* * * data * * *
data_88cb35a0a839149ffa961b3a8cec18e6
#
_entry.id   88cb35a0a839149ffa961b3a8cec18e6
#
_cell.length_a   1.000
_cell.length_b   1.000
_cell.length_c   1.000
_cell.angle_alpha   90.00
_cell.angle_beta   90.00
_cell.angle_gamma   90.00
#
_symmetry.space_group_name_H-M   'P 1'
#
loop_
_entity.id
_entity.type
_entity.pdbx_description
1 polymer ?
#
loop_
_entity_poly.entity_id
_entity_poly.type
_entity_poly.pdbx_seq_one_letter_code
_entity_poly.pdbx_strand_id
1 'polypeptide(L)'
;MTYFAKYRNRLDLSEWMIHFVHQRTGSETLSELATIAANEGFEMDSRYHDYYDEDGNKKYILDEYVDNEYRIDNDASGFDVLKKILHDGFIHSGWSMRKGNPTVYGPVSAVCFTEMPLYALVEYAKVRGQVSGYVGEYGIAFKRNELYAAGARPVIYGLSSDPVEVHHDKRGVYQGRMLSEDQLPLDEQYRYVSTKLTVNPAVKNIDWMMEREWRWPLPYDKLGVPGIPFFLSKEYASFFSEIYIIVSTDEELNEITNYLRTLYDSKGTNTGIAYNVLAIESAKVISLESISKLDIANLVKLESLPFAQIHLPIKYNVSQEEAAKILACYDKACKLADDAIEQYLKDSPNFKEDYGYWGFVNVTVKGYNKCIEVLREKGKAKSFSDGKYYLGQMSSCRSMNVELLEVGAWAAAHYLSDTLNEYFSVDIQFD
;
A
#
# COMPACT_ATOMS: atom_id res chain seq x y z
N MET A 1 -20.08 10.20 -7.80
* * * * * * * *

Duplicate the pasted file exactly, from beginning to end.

data_88cb35a0a839149ffa961b3a8cec18e6
#
_entry.id   88cb35a0a839149ffa961b3a8cec18e6
#
_cell.length_a   1.000
_cell.length_b   1.000
_cell.length_c   1.000
_cell.angle_alpha   90.00
_cell.angle_beta   90.00
_cell.angle_gamma   90.00
#
_symmetry.space_group_name_H-M   'P 1'
#
loop_
_entity.id
_entity.type
_entity.pdbx_description
1 polymer ?
#
loop_
_entity_poly.entity_id
_entity_poly.type
_entity_poly.pdbx_seq_one_letter_code
_entity_poly.pdbx_strand_id
1 'polypeptide(L)'
;MTYFAKYRNRLDLSEWMIHFVHQRTGSETLSELATIAANEGFEMDSRYHDYYDEDGNKKYILDEYVDNEYRIDNDASGFDVLKKILHDGFIHSGWSMRKGNPTVYGPVSAVCFTEMPLYALVEYAKVRGQVSGYVGEYGIAFKRNELYAAGARPVIYGLSSDPVEVHHDKRGVYQGRMLSEDQLPLDEQYRYVSTKLTVNPAVKNIDWMMEREWRWPLPYDKLGVPGIPFFLSKEYASFFSEIYIIVSTDEELNEITNYLRTLYDSKGTNTGIAYNVLAIESAKVISLESISKLDIANLVKLESLPFAQIHLPIKYNVSQEEAAKILACYDKACKLADDAIEQYLKDSPNFKEDYGYWGFVNVTVKGYNKCIEVLREKGKAKSFSDGKYYLGQMSSCRSMNVELLEVGAWAAAHYLSDTLNEYFSVDIQFD
;
A
#
# COMPACT_ATOMS: atom_id res chain seq x y z
N MET A 1 -20.08 10.20 -7.80